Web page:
New Study Examines Peer Support System in Patients With Type 2 Diabetes Mellitus
Enduring an illness with a positive support system – either through friends or family – has often led many physicians to question the relationship between the physical and mental aspects of a patient’s recovery.
A new investigation published June 2 in JAMA Intern Medicine, led by Juliana Chan, MD, Department of Medicine and Therapeutics, The Chinese University of Hong Kong, sought to learn whether frequent contacts through a telephone-based peer support program known as PEARL – Peer Support, Empowerment, and Remote Communication Linked by Information Technology – would improve cardiometabolic risk and health outcomes through psychological well-being and self-care in patients receiving integrated care implemented through a web-based multi-component quality improvement program called JADE – Joint Asia Diabetes Evaluation. However, this peer support did not improve cardiometabolic risks or psychological well-being.
The investigators drew from 628 of 2,766 Hong Kong Chinese patients with type two diabetes mellitus from three publicly funded hospital-based diabetes centers between 2009 and 2010, and randomized them to the JADE (n=312) and PEARL (n=316) groups with comprehensive assessments at zero and 12 months, groups of 10 patients each were assigned to one of thirty-three peer supporters.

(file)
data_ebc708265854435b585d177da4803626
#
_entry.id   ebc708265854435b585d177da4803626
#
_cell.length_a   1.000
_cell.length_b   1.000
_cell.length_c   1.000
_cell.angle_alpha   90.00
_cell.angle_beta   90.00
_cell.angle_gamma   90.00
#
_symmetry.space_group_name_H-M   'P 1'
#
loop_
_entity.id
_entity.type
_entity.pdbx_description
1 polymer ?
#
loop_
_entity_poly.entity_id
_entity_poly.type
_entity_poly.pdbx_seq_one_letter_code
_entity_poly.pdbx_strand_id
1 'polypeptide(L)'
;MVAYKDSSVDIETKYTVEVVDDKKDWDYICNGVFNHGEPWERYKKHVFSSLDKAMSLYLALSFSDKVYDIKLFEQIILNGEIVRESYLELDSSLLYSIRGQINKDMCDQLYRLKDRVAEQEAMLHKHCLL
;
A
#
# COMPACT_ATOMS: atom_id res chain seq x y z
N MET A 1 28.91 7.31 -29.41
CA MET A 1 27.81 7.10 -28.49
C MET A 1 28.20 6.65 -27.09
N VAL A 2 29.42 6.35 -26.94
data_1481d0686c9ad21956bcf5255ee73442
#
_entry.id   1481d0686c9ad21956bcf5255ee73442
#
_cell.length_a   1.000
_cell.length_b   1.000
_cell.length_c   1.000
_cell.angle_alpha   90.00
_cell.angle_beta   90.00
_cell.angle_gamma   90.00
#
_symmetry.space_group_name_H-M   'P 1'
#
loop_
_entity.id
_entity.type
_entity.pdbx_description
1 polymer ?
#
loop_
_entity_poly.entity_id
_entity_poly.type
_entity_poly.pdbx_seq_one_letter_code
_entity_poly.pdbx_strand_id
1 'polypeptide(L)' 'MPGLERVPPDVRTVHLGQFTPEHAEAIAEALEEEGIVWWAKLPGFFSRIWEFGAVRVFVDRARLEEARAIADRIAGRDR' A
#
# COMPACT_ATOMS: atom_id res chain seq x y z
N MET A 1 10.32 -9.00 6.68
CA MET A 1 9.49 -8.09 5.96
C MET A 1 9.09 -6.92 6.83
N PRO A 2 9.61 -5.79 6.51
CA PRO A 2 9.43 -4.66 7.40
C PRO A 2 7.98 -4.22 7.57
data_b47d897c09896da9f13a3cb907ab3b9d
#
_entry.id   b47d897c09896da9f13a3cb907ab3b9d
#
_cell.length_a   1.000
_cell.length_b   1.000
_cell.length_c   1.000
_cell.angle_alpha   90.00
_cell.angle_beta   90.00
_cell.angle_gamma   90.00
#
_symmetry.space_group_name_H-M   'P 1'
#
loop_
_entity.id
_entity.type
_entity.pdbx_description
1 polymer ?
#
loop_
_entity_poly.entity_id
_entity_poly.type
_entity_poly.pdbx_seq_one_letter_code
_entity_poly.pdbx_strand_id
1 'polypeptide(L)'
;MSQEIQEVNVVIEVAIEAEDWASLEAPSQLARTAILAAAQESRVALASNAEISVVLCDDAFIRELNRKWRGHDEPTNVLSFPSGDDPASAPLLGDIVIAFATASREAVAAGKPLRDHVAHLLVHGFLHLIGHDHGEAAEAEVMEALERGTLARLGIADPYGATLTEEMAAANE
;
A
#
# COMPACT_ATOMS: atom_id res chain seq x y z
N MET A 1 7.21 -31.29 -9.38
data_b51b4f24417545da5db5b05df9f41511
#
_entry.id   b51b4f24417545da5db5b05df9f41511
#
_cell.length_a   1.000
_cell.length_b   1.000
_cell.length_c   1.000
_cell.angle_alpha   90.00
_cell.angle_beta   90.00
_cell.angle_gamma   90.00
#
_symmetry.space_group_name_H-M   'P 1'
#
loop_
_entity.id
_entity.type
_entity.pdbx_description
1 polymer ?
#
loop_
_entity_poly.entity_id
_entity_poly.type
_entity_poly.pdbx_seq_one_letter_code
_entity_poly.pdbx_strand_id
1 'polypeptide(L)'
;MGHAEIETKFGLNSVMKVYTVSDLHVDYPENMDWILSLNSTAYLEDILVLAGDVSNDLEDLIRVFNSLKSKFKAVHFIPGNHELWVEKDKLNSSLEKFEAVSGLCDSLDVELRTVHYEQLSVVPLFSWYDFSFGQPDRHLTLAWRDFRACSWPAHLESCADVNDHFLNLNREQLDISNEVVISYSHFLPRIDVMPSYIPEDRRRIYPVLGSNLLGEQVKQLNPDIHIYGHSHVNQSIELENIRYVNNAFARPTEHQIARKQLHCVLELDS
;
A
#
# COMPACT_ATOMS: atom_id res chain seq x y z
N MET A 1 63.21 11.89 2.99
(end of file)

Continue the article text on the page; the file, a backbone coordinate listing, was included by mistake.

With a primary outcome to see change in HbA1c level and the secondary outcome the proportion of patients with attained goals (HbA1c <7.0 percent; blood pressure <130/80 mmHg; LDL-C level <2.6 mmol/L), results showed peer support did not improve cardiometabolic and psychological well-being in patients with type two diabetes mellitus receiving integrated care. In a six-month period, peer support reduced HbA1c levels by 0.77 compared with usual care in 300 patients with type two diabetes mellitus with a mean HbA1c level of 10 percent at baseline. In another six-month study involving 244 patients with diabetes, the mean HbA1c level fell from 8.02 percent to 7.73 percent in the peer support group and increased from 7.93 percent to 8.22 percent in the control group. In the present cohort with a mean HbA1c level of 8.2 percent, integrated care reduced HbA1c levels by 0.3 percent in both groups, with a 50 percent reduction in medication non-adherence rate, and eight to ten percent of patients actually had their treatments intensified.
The authors note that while an exploratory analysis showed that patients with negative emotions appeared to benefit from additional peer support with better treatment compliance, improved psychological health, and reduced hospitalizations, these interactions were not an outcome of their study. However, they add that their trial should be interpreted with caution, and "whether such peer support could benefit high-risk patients with emotional distress requires further study."
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